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The polymath advantage | Just Reflections - Issue #32
What do the following people have in common?
Leonardo Da Vinci,
You could say this is a list of impactful individuals. But something you might not know is that this is also a list of polymaths.
Many cultures and languages warn against being a generalist. I’m sure you can think of a few clever phrases and proverbs coined as a warning. The most popular one being
“Jack of all trades, master of none.”
Some other interesting ones I came across are, “Equipped with knives all over, yet none is sharp,” from the Chinese people and “Nine trades, the tenth one — hunger” from Estonia.
So what’s going on here? If being a generalist is the path to mediocrity, why is it that many of the most impactful contemporary and historical figures were generalists? Are these people just statistical anomalies or is there some correlation between being a generalist and being an impactful individual?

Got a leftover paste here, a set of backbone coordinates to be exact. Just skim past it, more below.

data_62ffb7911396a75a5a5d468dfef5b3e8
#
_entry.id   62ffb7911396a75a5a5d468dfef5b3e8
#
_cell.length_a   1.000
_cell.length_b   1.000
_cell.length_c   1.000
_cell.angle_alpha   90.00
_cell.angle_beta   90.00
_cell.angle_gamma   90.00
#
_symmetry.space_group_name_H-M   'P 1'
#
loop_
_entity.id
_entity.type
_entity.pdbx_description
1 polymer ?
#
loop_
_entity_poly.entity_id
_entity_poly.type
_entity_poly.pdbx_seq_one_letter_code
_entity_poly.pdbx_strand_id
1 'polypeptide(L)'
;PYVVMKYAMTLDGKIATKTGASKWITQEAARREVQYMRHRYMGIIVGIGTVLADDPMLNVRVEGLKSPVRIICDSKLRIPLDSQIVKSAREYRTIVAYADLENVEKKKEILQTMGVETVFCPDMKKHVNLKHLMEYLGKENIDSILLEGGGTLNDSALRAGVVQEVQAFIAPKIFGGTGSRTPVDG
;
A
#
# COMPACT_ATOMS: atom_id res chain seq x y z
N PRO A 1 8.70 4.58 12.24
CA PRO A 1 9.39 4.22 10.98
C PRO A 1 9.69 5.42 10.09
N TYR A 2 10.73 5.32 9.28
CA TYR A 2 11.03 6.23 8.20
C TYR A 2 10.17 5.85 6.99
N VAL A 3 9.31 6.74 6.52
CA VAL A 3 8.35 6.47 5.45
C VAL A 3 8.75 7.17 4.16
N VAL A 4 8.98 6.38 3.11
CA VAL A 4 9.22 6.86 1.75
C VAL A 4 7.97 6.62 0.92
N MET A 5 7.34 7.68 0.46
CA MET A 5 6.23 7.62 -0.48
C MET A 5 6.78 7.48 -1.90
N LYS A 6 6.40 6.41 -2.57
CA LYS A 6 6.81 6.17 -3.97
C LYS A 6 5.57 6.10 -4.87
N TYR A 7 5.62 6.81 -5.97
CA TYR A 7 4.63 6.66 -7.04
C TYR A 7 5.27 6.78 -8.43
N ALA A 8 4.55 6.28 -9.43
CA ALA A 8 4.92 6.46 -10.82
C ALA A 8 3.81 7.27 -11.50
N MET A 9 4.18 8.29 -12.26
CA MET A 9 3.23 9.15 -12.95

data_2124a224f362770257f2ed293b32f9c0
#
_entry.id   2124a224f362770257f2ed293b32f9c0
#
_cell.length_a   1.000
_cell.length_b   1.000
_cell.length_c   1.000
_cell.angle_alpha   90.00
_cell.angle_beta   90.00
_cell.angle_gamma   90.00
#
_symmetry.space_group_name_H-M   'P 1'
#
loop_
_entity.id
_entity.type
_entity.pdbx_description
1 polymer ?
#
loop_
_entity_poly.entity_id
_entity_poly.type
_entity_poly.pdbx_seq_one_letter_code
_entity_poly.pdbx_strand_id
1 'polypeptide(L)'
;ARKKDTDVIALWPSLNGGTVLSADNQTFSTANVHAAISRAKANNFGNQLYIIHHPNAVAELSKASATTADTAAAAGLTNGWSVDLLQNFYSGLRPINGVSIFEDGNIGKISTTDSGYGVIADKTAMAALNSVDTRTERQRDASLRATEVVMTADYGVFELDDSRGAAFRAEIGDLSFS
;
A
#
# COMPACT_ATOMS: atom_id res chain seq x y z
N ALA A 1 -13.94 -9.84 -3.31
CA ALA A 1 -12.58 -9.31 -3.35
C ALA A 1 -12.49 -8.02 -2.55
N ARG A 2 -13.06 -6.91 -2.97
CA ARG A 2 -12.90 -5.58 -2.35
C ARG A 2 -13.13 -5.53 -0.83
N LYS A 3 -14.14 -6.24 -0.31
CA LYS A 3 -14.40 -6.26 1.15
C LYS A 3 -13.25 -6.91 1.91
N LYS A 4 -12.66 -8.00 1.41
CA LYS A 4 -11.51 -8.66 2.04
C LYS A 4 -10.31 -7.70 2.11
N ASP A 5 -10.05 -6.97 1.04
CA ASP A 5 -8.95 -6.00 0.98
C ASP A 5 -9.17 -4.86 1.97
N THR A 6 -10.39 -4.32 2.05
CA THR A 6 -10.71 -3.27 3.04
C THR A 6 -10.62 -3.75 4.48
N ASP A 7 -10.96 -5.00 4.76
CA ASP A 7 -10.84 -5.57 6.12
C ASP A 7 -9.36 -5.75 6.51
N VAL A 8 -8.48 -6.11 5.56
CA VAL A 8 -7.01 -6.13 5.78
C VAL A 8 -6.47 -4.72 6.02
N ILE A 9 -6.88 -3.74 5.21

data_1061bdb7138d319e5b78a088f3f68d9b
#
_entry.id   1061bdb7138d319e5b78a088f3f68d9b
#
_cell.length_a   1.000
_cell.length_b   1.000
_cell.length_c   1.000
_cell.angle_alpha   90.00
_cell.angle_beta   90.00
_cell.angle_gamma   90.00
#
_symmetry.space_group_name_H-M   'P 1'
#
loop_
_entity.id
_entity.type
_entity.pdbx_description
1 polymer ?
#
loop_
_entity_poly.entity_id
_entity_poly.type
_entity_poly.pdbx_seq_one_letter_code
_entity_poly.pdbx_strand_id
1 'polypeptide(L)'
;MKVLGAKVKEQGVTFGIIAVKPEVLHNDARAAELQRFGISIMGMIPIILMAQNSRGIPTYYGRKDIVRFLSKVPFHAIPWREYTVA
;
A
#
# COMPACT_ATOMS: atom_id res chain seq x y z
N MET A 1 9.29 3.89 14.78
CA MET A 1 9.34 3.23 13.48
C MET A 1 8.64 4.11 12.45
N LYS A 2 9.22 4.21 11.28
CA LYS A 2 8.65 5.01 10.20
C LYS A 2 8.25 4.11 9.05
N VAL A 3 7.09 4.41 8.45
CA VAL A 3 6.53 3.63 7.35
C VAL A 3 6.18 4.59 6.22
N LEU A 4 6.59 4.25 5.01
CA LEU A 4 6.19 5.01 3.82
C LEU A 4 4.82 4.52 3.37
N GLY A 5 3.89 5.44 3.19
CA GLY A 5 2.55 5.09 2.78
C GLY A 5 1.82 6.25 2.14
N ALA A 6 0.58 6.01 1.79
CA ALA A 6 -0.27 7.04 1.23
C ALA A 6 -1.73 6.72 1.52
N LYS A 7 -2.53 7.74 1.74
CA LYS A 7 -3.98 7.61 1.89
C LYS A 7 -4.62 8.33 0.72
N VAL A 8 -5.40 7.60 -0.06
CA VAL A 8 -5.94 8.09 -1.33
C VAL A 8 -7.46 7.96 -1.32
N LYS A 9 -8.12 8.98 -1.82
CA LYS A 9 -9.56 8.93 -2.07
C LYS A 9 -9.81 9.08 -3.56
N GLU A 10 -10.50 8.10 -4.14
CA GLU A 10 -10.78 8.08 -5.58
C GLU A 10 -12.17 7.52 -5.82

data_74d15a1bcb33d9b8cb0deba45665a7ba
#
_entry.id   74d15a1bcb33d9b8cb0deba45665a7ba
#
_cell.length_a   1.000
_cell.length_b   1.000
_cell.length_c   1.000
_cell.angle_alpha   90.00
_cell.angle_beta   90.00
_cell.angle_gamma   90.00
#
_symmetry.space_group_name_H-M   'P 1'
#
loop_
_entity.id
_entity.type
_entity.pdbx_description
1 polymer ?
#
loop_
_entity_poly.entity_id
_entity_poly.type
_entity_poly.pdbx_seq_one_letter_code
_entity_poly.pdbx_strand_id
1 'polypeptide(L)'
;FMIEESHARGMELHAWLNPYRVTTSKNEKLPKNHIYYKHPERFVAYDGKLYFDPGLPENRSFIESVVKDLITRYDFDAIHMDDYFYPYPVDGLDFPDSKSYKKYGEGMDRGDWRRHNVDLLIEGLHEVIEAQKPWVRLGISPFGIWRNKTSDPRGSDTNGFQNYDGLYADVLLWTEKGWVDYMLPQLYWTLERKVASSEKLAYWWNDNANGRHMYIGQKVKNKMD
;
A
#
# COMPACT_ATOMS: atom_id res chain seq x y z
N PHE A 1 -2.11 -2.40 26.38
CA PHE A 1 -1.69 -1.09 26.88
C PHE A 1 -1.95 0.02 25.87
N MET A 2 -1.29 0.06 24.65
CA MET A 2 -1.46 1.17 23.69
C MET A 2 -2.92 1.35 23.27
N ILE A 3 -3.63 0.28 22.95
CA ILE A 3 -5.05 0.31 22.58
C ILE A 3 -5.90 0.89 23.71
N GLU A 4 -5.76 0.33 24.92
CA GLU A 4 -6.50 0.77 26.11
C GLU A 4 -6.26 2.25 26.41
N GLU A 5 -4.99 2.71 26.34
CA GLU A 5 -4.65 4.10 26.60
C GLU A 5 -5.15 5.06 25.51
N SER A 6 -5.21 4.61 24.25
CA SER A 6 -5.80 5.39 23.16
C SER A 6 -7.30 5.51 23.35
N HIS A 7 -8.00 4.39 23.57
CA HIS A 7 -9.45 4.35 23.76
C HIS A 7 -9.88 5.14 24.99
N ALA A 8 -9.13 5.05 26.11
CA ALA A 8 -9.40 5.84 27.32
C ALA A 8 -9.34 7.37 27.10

What is a polymath?
Wikipedia defines a polymath as follows:
A polymath (Greek: πολυμαθής, polymathēs, “having learned much”; Latin: homo universalis, “universal human”) is an individual whose knowledge spans a substantial number of subjects, known to draw on complex bodies of knowledge to solve specific problems.
Polymaths can bring together knowledge from multiple disparate disciplines to come up with creative solutions to problems. This makes them more effective in their core field (they usually still have a core field). Specialists, on the other hand, just focus on knowledge in their own discipline.
The polymath approach is sometimes referred to as T-shaped learning, as illustrated below.
A very well-known contemporary polymath is Elon Musk. He’s successfully been able to combine knowledge of physics, engineering, programming, design, manufacturing and business to create several multi-billion dollar companies in completely different fields. Think about it:
PayPal - Multinational financial technology and online payments
SpaceX - Aerospace manufacturing, space transport, and communications
Tesla - Electric vehicles and clean energy
Neuralink - Neurotechnology and artificial intelligence
The Boring Company - Infrastructure and tunnel construction services
It’s quite intriguing that all these highly innovative and wildly different companies have one man as their common factor. Similar things can be seen with other founders of other large companies like Bill Gates, Steve Jobs and Larry Page.